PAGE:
CHILDREN with autism are victims of a postcode lottery with waiting times varying by years depending on where they live, a North-East MP told a Westminster debate today.

In Stockton families are having to wait up to four years for a diagnosis, compared with just six months in neighbouring Middlesbrough, Stockton South MP Paul Williams told a Westminster debate.

Along with a number of other MPs, he is campaigning for the government to introduce a waiting times standard for autism diagnosis, as currently there are no benchmarks.

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However, guidelines from the National Institute of Clinical Excellence (NICE) recommend that the diagnosis process, which can take six months, should start within three months of a referral.

Dr Williams said: “The delay - sometimes of two, three, four years, is agonising.

“The delays in diagnosis aren’t just an obstacle for those with autism, they are a roadblock, causing frustration for those with autism and their families.

“Delays leave many of them unable to obtain the education and social support they need to meet their everyday needs. Delays mean that during the crucial years of child development, children aren’t receiving optimal care.”

He was accompanied to the Westminster Hall debate by Stuart Dexter, chief executive of Stockton-based autism charity Daisy Chain, who is working with Dr Williams to get a fair deal for families affected by autism.

The problem is nationwide, but there are no official figures for waiting times, so the evidence in each area is anecdotal.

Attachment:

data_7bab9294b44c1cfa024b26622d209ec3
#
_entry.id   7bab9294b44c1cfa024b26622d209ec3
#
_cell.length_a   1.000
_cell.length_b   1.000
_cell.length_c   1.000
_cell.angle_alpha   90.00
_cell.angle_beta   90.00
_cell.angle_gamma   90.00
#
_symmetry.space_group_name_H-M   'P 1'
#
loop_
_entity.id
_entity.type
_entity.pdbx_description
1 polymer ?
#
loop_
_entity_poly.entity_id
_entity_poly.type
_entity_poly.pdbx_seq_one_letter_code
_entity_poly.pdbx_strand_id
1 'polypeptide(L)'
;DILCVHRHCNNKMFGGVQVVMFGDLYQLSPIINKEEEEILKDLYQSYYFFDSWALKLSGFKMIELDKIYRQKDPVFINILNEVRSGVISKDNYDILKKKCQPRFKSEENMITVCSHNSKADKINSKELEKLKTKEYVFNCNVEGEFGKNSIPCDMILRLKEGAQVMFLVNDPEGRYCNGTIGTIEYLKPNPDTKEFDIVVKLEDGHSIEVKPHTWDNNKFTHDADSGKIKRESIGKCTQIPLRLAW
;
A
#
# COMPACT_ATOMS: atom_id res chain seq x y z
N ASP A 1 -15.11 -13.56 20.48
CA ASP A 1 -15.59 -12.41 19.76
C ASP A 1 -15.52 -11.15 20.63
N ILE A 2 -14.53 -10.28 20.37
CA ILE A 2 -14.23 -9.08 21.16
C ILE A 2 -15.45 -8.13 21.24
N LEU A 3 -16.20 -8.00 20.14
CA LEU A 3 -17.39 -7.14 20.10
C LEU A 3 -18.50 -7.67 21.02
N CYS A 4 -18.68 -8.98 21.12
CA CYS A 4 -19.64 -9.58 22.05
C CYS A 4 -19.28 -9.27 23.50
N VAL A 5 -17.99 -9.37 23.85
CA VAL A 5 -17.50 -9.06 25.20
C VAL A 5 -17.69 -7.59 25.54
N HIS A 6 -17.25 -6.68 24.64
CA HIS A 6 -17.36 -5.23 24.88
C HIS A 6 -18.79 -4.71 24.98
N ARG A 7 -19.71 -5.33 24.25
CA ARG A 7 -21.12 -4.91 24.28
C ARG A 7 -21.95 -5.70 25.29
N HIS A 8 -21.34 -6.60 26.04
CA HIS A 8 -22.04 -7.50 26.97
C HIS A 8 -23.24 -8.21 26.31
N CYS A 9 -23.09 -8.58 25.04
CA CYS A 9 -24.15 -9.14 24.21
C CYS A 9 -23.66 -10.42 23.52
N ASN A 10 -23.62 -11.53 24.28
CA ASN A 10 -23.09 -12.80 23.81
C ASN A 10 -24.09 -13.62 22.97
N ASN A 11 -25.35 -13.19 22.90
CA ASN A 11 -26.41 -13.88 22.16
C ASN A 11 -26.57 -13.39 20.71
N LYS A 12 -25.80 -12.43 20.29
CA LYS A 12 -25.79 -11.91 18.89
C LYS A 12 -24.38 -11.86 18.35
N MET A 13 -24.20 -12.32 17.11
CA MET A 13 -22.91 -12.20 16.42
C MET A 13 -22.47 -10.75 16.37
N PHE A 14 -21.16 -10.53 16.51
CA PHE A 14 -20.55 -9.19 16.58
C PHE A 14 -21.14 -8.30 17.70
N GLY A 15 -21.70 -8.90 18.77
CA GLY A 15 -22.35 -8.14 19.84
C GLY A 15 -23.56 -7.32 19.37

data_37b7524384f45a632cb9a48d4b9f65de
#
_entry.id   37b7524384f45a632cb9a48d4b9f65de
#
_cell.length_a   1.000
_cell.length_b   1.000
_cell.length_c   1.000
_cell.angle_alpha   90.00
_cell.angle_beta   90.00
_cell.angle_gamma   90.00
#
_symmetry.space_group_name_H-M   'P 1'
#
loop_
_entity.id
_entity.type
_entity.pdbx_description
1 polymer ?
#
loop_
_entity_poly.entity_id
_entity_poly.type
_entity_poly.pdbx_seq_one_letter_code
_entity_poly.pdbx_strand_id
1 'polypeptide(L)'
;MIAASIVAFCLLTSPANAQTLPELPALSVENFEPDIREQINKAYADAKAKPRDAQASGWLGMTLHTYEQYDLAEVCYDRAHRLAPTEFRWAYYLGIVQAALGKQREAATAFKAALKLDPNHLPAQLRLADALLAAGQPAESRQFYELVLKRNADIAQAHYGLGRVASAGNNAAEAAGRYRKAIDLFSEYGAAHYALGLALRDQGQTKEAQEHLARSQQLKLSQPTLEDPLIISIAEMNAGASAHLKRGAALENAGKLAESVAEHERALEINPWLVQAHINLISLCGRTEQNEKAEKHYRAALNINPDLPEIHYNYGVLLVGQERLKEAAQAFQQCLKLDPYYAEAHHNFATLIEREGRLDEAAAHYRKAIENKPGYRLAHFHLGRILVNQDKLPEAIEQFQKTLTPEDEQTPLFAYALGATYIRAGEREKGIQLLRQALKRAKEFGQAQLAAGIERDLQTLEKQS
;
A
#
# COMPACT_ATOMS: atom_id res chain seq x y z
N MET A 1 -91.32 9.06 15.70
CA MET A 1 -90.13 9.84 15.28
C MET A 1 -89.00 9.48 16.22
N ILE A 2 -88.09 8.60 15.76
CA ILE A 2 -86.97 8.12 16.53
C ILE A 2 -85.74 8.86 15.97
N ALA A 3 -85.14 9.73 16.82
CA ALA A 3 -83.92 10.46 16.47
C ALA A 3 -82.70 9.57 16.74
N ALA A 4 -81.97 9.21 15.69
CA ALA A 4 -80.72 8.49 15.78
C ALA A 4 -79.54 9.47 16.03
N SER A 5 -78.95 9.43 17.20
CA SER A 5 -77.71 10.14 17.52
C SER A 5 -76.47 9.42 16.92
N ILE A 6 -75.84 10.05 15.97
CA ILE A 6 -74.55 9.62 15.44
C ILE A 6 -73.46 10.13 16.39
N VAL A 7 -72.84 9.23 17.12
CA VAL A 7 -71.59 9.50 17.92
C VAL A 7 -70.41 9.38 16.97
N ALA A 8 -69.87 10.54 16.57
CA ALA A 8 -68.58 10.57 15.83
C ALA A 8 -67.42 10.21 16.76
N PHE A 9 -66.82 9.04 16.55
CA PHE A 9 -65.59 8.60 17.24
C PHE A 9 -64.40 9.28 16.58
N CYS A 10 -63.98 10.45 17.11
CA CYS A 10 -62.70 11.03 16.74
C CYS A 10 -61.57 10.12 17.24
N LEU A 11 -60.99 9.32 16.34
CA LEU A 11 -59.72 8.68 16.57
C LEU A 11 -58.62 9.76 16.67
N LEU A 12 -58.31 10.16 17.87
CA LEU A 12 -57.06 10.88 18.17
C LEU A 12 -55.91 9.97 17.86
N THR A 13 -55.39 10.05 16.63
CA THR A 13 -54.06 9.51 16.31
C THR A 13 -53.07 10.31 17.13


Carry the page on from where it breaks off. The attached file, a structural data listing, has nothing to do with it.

Teesside families’ stories helped inform Dr Williams’ Parliamentary speech where he asked the government for two things; to set a target for the time a diagnosis of autism should take and to collect data on waiting times across the country. Almost every other health condition is measured in this way but not autism diagnosis.

Stuart Dexter, Daisy Chain CEO said: “At Daisy Chain we know first-hand the distress that a delayed autism diagnosis can cause to families. Although a diagnosis isn’t everything it triggers certain support services, enables families to put strategies in place to accommodate the needs of their children and opens the doors to appropriate education services.”

Dr Paul Williams added: “In order to help families and people with autism across Teesside, this Government needs to treat autism as a priority - measure the figures of people diagnosed with autism and impose targets for the diagnosis times. A child with autism cannot afford to lose years of their education awaiting diagnosis just as the families cannot struggle to cope without key services.”

Autism affects 1 in 100 people and it is estimated that 2.8m people in the UK are in families affected by autism. It is hoped the Government will introduce legislation to collect data on how long it takes to receive a diagnosis and to set a target for waiting times.

Dr Williams said he had more than 500 families from Stockton got in touch with him when he asked for feedback ahead of his debate.